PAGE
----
The Rev. J. J. Meldon, curate, of Ballymoy, a village on the icest coast of Ireland, while visiting his Jrtend, Major Kent, comes across an old pocket-book of the Major’s grandfather, in which he finds an account of some treasure, supposed to have been hidden by the Spaniards of one of the vessels of the Spanish Armada, on the Island of Inishgowlan. The Major possesses an excellent yacht, The Spindrift, and they decide to take a trip to the island to search for the treasure, which Meldon is very confident of finding, but of the existence of which the Major is very skeptical. Meldon also owns a yacht, The Aureole, a worthless tub, which he lets to a Mr. Langton, who, with a friend, wishes to take a trip round the coast. On arriving at the island Meldon and the Major find Higginbotham, an old college chum of Meldon’s, engaged in surveying the island for the Government, and dividing it up into allotments. He informs them he is prevented from completing his work by the obstinacy of one old man, named Thomas 0’Flaherty Pat, who owns a piece of land in the very centre of the island, entirely surrounded by other people's land, but with which he will not part at any price. Meldon, not wishing to divulge the real reason of his visit. tells Higginbotham the Major is a Government mineralogical expert who has been sent to examine and report on the islayid’s mineral resources. Meldon and the Major start to explore the island and discover they are being followed everywhere by an old man, who turns out to be Thomas O’Flaherty Pat, and who declares he cannot understand a word of English. Meldon tells him they are naturalists looking for sea beetles, and manages to get rid of him; continuing their search, they find an inlet with a hole, which is only visible at low tide, and here Meldon decides the hidden treasures must lie. On returning to the yacht they notice the arrival in the harbor of the Aureole. The following day Meldon starts for the inlet and the cave, and on his arrival discovers a man, who is being lowered over the cliff to the entrance of the cave. This turns out to be a Sir Giles Buckley, the friend who is with Langton, on the Aureole, and son of a neighbor of the Major’s, who had lately died. Sir Giles would also have heardof the treasure, as his grandfather was a friend of the Major’s grandfather, and had visited the island with him. After some discussion, Sir Giles calls out to Langton to haul him up, and both he and Meldon depart, as the tide has nearly covered the hole in the rocks. The following day, Meldon having set adrift Sir Giles’ boat to prevent his leaving the yacht; again visits the cave tcith the Major. They make their way through a long underground passage ayid eventually find two old iron boxes which, however, are empty. At this point Langton and Sir Giles appear on the scene through a hole in the top of the cavern which it seems is just under Thomas O’Flaherty Pat’s plot of land. Disappointed they all return to the yachts, and Sir Giles and Langton later on pay a visit to Meldon and the Major suggesting that as the treasure is evidently somewhere on the island, they should all join forces instead of working in opposition to each other. We here find them discussing the mutter.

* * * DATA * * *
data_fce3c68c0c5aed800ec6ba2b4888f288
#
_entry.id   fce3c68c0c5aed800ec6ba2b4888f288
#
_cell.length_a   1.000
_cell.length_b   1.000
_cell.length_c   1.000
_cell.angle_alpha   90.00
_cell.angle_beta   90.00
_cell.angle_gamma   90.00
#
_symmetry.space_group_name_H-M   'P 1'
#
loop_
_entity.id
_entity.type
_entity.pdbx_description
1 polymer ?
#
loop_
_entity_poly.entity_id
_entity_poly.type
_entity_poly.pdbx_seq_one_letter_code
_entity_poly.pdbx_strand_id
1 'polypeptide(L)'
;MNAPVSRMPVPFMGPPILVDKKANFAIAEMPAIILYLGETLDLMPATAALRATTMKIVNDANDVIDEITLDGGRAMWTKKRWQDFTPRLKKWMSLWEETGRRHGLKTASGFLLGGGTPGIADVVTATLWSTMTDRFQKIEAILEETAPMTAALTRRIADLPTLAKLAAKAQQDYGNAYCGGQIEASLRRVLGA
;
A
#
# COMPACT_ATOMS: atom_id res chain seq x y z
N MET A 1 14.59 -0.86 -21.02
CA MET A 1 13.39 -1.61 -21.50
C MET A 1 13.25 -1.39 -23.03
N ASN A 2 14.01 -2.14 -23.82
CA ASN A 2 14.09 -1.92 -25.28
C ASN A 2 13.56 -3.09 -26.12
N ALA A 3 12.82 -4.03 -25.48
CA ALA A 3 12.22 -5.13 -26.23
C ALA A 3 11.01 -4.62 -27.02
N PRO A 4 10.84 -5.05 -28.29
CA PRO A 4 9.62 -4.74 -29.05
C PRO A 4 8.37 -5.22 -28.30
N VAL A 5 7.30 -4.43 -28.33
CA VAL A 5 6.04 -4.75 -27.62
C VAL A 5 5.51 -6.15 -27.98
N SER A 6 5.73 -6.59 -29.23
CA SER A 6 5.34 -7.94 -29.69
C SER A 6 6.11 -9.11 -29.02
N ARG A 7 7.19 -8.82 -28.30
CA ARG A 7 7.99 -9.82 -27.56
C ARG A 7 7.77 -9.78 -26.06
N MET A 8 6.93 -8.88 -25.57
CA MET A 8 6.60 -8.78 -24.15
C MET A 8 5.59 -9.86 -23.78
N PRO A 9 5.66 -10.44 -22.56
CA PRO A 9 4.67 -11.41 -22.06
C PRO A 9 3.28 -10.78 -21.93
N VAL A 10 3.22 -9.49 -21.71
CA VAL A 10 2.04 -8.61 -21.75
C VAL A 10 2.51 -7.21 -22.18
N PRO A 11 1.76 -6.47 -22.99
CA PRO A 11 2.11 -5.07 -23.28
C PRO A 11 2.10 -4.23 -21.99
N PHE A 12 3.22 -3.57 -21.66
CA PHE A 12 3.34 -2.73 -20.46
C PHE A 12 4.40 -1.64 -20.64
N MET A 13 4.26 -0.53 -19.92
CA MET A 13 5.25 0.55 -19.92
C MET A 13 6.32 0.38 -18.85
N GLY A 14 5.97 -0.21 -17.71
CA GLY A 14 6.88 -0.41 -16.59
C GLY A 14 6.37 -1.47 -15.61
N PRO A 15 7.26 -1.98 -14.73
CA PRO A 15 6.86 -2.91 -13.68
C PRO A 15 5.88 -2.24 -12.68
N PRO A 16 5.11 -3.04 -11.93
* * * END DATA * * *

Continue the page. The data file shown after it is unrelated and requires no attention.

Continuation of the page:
"IN Trinity College Library,” said Langton, “before I resigned my post there.”